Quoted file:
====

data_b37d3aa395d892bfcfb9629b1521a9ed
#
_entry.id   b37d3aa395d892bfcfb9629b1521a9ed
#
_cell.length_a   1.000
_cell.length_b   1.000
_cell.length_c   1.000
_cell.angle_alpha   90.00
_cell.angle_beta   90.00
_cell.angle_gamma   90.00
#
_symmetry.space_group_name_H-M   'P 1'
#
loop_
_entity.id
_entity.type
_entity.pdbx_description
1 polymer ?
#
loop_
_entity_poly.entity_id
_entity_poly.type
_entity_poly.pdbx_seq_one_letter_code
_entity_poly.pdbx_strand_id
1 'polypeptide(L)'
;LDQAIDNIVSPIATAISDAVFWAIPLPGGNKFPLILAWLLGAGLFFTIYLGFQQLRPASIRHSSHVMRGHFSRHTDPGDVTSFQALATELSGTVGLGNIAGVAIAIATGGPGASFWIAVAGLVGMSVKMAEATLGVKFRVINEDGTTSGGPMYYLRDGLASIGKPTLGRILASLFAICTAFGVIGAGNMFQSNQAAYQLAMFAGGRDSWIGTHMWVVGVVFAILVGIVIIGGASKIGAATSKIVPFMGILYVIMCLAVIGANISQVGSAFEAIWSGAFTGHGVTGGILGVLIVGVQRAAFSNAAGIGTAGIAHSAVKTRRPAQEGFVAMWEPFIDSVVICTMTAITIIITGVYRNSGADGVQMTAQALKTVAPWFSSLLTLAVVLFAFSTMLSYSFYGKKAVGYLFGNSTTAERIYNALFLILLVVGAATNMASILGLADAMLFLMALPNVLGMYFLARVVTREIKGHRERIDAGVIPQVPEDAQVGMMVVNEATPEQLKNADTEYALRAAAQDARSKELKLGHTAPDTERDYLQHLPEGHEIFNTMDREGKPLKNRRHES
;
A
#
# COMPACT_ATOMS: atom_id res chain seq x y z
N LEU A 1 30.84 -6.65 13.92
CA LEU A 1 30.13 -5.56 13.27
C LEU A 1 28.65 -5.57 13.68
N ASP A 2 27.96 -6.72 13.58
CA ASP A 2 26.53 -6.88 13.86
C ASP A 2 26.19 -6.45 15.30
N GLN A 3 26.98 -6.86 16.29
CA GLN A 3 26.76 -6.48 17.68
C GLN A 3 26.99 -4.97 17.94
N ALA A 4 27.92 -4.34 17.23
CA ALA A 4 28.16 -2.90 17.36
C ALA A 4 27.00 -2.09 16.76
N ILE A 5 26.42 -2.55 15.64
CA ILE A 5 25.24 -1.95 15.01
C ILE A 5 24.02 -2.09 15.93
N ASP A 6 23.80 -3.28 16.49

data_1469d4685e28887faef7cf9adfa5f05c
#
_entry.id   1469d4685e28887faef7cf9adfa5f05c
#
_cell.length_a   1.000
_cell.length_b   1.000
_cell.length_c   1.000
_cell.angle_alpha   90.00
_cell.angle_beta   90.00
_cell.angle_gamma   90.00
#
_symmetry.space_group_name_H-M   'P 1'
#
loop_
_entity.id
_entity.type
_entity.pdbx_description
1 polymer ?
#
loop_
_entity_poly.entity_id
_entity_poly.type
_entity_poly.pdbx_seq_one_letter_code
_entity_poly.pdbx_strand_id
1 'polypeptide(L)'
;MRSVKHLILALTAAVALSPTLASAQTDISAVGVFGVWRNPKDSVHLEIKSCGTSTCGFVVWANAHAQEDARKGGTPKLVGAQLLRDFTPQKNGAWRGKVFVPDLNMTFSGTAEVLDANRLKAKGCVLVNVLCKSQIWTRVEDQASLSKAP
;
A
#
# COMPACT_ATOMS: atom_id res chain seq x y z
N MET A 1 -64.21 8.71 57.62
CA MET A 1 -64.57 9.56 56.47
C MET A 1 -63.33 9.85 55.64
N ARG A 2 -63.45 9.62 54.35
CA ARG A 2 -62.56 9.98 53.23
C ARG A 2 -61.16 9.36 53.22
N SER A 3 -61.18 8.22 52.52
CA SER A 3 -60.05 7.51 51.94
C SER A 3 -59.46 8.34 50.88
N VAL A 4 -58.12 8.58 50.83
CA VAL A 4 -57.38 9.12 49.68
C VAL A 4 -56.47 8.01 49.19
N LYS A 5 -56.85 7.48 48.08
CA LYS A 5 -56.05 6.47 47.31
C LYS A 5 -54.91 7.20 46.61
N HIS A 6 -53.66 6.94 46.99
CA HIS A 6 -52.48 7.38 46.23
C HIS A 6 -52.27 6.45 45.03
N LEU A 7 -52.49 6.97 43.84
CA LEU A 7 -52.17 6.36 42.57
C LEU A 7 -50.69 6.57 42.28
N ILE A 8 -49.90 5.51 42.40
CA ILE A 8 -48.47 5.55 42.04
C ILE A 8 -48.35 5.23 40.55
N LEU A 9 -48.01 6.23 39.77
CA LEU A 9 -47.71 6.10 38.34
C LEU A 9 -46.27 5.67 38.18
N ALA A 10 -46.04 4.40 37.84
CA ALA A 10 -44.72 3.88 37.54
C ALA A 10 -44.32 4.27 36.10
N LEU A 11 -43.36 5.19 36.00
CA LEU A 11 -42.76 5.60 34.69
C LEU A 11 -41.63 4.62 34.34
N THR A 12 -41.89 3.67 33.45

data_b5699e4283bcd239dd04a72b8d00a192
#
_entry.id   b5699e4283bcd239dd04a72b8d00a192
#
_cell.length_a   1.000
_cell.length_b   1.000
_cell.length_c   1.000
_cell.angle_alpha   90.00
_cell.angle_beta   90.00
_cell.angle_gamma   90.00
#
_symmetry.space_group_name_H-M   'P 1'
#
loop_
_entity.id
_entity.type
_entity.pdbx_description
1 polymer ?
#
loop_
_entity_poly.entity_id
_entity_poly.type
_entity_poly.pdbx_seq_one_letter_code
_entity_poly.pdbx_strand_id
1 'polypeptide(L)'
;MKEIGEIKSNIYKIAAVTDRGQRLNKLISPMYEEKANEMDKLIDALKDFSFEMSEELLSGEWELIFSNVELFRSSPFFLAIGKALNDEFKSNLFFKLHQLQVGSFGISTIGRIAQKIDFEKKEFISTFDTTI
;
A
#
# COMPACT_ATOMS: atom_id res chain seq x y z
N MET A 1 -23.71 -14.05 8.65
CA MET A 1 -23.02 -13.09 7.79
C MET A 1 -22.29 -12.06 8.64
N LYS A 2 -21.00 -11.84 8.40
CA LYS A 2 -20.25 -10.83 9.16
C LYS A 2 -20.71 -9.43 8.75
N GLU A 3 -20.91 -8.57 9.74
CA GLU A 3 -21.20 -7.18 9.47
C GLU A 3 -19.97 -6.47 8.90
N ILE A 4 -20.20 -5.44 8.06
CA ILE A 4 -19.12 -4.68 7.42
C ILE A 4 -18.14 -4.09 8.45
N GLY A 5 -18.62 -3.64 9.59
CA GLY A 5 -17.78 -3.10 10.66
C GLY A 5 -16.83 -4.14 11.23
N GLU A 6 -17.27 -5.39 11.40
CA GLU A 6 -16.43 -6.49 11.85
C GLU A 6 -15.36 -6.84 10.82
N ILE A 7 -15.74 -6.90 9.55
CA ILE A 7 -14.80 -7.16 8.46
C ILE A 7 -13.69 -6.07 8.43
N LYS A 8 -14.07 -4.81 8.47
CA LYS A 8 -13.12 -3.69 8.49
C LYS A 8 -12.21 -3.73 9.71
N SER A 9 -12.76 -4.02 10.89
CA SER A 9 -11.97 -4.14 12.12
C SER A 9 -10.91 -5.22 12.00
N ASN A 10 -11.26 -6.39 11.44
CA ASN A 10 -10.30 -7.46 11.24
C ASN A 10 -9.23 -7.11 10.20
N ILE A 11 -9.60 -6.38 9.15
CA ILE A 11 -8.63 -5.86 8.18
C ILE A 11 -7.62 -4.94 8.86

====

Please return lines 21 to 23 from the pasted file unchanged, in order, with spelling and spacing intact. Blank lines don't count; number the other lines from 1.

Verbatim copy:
_entity_poly.entity_id
_entity_poly.type
_entity_poly.pdbx_seq_one_letter_code